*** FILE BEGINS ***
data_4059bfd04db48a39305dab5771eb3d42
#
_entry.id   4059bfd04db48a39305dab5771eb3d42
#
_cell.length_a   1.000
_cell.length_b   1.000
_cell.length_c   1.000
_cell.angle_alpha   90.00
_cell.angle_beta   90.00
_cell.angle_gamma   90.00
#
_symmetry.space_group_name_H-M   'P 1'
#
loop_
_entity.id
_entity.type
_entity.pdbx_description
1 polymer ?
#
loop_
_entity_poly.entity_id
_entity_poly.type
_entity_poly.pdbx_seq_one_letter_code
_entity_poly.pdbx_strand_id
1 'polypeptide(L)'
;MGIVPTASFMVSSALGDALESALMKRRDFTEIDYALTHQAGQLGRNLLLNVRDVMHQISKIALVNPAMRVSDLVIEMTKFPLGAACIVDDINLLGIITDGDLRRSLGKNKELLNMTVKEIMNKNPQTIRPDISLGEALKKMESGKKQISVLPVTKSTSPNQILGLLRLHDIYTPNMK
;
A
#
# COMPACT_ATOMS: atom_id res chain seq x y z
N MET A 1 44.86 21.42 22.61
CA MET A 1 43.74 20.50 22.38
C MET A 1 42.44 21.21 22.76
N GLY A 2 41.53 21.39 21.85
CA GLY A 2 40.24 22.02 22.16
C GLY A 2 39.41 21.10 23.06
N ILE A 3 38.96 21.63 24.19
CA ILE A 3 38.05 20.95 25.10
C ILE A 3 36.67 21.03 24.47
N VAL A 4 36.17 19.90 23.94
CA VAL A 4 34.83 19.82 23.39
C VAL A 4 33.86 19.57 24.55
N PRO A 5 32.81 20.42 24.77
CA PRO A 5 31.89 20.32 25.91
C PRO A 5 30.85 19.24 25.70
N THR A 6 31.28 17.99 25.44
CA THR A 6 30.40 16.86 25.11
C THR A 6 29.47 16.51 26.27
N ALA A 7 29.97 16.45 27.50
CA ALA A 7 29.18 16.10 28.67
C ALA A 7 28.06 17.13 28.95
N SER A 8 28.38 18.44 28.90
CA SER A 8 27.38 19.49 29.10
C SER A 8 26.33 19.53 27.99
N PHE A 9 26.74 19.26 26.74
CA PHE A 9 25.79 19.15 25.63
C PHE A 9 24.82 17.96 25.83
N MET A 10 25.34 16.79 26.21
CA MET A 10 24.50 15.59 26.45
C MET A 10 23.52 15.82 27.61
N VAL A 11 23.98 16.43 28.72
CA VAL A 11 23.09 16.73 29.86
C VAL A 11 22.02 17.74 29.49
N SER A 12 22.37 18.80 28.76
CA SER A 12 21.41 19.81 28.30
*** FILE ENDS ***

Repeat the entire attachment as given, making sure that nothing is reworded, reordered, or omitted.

data_4059bfd04db48a39305dab5771eb3d42
#
_entry.id   4059bfd04db48a39305dab5771eb3d42
#
_cell.length_a   1.000
_cell.length_b   1.000
_cell.length_c   1.000
_cell.angle_alpha   90.00
_cell.angle_beta   90.00
_cell.angle_gamma   90.00
#
_symmetry.space_group_name_H-M   'P 1'
#
loop_
_entity.id
_entity.type
_entity.pdbx_description
1 polymer ?
#
loop_
_entity_poly.entity_id
_entity_poly.type
_entity_poly.pdbx_seq_one_letter_code
_entity_poly.pdbx_strand_id
1 'polypeptide(L)'
;MGIVPTASFMVSSALGDALESALMKRRDFTEIDYALTHQAGQLGRNLLLNVRDVMHQISKIALVNPAMRVSDLVIEMTKFPLGAACIVDDINLLGIITDGDLRRSLGKNKELLNMTVKEIMNKNPQTIRPDISLGEALKKMESGKKQISVLPVTKSTSPNQILGLLRLHDIYTPNMK
;
A
#
# COMPACT_ATOMS: atom_id res chain seq x y z
N MET A 1 44.86 21.42 22.61
CA MET A 1 43.74 20.50 22.38
C MET A 1 42.44 21.21 22.76
N GLY A 2 41.53 21.39 21.85
CA GLY A 2 40.24 22.02 22.16
C GLY A 2 39.41 21.10 23.06
N ILE A 3 38.96 21.63 24.19
CA ILE A 3 38.05 20.95 25.10
C ILE A 3 36.67 21.03 24.47
N VAL A 4 36.17 19.90 23.94
CA VAL A 4 34.83 19.82 23.39
C VAL A 4 33.86 19.57 24.55
N PRO A 5 32.81 20.42 24.77
CA PRO A 5 31.89 20.32 25.91
C PRO A 5 30.85 19.24 25.70
N THR A 6 31.28 17.99 25.44
CA THR A 6 30.40 16.86 25.11
C THR A 6 29.47 16.51 26.27
N ALA A 7 29.97 16.45 27.50
CA ALA A 7 29.18 16.10 28.67
C ALA A 7 28.06 17.13 28.95
N SER A 8 28.38 18.44 28.90
CA SER A 8 27.38 19.49 29.10
C SER A 8 26.33 19.53 27.99
N PHE A 9 26.74 19.26 26.74
CA PHE A 9 25.79 19.15 25.63
C PHE A 9 24.82 17.96 25.83
N MET A 10 25.34 16.79 26.21
CA MET A 10 24.50 15.59 26.45
C MET A 10 23.52 15.82 27.61
N VAL A 11 23.98 16.43 28.72
CA VAL A 11 23.09 16.73 29.86
C VAL A 11 22.02 17.74 29.49
N SER A 12 22.37 18.80 28.76
CA SER A 12 21.41 19.81 28.30